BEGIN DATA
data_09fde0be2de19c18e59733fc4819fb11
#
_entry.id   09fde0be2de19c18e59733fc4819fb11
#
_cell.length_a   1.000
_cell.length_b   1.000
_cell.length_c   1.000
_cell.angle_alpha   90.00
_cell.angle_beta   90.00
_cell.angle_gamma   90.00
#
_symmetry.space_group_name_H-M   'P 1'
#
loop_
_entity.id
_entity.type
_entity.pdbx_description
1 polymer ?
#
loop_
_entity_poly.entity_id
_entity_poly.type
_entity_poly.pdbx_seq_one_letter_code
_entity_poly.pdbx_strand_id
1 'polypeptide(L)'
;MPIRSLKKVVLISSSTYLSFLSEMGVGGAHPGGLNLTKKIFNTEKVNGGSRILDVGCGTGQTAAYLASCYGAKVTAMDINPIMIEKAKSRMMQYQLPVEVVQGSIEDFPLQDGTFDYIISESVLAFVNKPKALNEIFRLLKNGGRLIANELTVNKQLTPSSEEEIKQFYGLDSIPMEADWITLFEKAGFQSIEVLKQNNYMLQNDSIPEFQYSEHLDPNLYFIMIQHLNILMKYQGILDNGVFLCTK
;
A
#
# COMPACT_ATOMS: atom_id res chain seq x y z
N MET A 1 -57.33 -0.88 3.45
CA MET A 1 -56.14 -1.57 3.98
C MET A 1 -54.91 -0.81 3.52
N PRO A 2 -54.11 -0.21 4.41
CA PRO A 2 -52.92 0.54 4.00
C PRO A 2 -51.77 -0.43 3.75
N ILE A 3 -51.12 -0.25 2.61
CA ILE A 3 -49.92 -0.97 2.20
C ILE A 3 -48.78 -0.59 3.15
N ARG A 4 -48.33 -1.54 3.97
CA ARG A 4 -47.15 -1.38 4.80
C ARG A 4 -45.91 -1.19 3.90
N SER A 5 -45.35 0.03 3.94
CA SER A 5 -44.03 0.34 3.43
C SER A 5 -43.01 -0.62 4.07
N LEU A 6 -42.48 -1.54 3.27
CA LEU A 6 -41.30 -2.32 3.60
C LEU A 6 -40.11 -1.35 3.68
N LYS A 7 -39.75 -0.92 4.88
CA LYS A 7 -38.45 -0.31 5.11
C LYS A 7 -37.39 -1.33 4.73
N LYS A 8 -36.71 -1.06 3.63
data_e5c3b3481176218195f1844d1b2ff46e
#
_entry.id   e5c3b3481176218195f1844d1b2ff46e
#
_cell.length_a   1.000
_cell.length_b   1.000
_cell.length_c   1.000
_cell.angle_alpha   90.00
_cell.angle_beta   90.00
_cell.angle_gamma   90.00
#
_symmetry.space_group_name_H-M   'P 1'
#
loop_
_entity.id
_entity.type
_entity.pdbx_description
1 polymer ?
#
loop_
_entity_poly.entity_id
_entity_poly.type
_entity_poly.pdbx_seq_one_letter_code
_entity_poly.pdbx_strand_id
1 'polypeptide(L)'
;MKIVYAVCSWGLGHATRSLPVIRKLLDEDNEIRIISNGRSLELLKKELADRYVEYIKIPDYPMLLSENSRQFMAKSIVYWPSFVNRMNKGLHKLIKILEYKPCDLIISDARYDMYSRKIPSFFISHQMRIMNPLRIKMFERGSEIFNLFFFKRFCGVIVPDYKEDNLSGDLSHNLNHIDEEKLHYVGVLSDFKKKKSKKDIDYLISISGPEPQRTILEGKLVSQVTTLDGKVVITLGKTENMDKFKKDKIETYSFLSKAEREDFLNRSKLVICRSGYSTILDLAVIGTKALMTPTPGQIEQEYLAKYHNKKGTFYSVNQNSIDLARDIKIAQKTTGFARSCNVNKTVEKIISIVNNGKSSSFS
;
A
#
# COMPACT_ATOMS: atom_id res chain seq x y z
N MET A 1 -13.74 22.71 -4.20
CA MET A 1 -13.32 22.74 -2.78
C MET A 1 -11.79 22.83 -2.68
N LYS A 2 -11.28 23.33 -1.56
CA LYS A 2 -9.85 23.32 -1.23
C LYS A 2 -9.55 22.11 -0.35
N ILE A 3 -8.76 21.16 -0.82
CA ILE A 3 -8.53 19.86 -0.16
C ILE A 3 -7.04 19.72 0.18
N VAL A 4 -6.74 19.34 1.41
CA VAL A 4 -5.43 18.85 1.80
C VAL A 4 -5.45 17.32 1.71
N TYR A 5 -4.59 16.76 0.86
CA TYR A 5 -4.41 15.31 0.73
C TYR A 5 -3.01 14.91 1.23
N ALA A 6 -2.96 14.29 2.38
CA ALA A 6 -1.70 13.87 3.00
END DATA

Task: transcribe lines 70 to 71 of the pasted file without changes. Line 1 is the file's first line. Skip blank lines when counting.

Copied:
1 polymer ?
#